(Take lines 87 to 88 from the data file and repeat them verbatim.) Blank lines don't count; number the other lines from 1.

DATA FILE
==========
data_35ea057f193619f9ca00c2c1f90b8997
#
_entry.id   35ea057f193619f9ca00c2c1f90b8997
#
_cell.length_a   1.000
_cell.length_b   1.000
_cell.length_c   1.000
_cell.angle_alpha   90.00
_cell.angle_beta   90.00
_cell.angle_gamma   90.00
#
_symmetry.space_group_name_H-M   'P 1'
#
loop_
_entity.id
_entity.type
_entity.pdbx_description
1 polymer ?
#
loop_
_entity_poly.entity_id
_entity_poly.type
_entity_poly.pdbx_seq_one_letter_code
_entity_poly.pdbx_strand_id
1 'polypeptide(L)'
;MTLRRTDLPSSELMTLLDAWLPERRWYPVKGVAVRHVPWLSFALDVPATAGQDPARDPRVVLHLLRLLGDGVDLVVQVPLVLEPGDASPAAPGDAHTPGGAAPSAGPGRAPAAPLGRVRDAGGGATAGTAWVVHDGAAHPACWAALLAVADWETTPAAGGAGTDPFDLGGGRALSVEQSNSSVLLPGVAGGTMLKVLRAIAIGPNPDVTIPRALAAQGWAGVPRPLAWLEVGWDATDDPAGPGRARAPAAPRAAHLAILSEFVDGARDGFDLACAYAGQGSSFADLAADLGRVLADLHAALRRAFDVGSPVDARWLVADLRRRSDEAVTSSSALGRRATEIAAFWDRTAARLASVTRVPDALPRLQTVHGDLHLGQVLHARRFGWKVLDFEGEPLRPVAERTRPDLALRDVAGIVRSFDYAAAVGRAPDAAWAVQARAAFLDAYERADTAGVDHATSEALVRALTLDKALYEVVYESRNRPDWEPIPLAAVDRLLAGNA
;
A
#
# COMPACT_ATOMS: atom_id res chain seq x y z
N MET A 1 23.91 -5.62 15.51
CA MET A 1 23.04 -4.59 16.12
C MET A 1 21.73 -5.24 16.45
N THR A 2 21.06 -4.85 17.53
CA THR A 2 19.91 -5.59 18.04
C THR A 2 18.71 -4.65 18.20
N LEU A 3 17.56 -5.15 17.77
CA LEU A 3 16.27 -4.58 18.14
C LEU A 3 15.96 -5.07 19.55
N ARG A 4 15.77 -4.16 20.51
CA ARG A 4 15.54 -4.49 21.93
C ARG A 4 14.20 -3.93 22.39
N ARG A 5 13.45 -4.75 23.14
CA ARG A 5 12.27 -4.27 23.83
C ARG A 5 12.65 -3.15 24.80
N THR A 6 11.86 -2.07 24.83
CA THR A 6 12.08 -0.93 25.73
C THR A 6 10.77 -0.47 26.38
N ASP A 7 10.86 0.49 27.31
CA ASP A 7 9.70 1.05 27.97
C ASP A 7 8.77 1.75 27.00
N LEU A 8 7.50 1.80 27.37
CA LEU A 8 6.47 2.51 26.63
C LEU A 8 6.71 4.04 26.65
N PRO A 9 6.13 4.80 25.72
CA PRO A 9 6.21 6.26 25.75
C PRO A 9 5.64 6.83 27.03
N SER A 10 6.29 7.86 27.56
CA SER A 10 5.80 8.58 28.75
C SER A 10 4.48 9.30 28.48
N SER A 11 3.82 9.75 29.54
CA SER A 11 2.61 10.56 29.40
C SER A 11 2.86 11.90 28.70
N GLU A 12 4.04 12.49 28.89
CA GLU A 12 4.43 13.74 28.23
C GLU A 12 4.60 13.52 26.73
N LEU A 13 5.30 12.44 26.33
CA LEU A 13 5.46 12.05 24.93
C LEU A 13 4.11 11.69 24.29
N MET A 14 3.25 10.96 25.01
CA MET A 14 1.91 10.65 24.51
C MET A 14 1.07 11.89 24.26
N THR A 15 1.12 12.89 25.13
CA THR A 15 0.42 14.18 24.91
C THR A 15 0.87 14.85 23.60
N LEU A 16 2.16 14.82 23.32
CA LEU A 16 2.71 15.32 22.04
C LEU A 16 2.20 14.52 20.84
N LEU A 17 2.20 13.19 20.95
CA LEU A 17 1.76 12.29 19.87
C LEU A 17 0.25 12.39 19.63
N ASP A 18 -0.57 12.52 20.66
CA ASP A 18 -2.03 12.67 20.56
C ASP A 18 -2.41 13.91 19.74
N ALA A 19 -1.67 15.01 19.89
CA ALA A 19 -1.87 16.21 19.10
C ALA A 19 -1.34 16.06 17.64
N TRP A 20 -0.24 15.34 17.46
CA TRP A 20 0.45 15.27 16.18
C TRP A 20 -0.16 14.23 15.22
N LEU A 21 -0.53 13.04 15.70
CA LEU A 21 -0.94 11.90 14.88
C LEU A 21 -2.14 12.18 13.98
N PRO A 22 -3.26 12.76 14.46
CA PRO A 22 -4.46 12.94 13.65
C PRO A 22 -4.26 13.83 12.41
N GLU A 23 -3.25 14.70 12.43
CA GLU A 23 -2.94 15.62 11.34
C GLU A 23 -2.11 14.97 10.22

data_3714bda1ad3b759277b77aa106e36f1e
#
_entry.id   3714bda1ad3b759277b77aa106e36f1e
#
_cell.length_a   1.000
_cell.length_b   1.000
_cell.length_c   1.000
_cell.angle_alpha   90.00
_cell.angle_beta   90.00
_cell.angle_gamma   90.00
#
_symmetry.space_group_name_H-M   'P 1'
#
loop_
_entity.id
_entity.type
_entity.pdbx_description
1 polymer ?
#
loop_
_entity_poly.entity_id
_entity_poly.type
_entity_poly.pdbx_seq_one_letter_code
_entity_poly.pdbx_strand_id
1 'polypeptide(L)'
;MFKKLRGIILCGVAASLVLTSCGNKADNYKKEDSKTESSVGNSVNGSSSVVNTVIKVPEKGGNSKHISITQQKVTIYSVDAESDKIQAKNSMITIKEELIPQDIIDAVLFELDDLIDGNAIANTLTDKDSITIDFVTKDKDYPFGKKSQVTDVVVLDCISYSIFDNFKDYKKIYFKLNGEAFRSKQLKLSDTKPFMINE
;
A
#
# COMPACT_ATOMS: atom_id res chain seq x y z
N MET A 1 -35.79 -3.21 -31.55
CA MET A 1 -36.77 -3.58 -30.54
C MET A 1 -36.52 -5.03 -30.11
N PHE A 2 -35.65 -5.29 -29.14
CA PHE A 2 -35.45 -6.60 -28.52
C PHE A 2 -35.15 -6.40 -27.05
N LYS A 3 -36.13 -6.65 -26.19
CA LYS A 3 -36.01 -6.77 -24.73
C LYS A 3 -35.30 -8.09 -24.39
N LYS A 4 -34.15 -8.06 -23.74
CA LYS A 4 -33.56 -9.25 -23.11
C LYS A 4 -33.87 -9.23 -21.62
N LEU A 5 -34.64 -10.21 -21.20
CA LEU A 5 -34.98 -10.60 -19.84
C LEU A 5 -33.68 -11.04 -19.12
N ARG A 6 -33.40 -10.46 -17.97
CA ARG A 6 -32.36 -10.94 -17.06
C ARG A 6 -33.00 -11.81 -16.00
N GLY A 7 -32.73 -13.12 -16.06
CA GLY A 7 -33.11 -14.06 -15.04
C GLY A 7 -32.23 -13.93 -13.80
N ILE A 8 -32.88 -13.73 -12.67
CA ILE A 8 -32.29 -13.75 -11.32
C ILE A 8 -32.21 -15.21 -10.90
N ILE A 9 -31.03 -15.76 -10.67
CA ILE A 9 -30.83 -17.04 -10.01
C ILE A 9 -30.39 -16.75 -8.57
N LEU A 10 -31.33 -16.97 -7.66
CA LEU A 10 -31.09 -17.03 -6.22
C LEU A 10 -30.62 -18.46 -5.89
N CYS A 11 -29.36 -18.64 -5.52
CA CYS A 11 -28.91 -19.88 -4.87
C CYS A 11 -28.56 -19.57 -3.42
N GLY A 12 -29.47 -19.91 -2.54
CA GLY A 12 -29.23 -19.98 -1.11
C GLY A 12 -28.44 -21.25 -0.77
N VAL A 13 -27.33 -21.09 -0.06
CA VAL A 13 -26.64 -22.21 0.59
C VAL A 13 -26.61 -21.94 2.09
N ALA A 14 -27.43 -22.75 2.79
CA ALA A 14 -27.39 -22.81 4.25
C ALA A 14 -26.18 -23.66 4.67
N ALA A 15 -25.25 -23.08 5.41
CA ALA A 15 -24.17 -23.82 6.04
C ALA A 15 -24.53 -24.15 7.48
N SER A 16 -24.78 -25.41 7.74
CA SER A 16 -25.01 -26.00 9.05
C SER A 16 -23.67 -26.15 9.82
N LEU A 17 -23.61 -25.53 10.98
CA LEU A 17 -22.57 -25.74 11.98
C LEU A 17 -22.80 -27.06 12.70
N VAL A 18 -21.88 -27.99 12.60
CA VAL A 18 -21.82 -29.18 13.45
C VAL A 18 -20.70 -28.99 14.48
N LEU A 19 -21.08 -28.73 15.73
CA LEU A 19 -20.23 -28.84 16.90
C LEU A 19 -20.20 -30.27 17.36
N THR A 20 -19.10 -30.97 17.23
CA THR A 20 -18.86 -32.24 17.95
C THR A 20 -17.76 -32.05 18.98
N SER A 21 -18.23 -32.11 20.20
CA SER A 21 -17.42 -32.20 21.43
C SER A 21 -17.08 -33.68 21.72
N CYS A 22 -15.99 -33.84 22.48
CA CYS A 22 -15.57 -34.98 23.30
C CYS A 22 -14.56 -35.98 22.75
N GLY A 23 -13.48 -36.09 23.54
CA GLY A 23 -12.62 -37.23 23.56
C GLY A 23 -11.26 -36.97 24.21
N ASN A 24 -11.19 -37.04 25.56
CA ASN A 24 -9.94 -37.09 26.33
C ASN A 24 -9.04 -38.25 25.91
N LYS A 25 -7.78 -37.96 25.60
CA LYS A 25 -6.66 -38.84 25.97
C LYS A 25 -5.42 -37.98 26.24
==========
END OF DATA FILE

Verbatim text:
C ALA A 19 -1.34 16.06 17.64
N TRP A 20 -0.24 15.34 17.46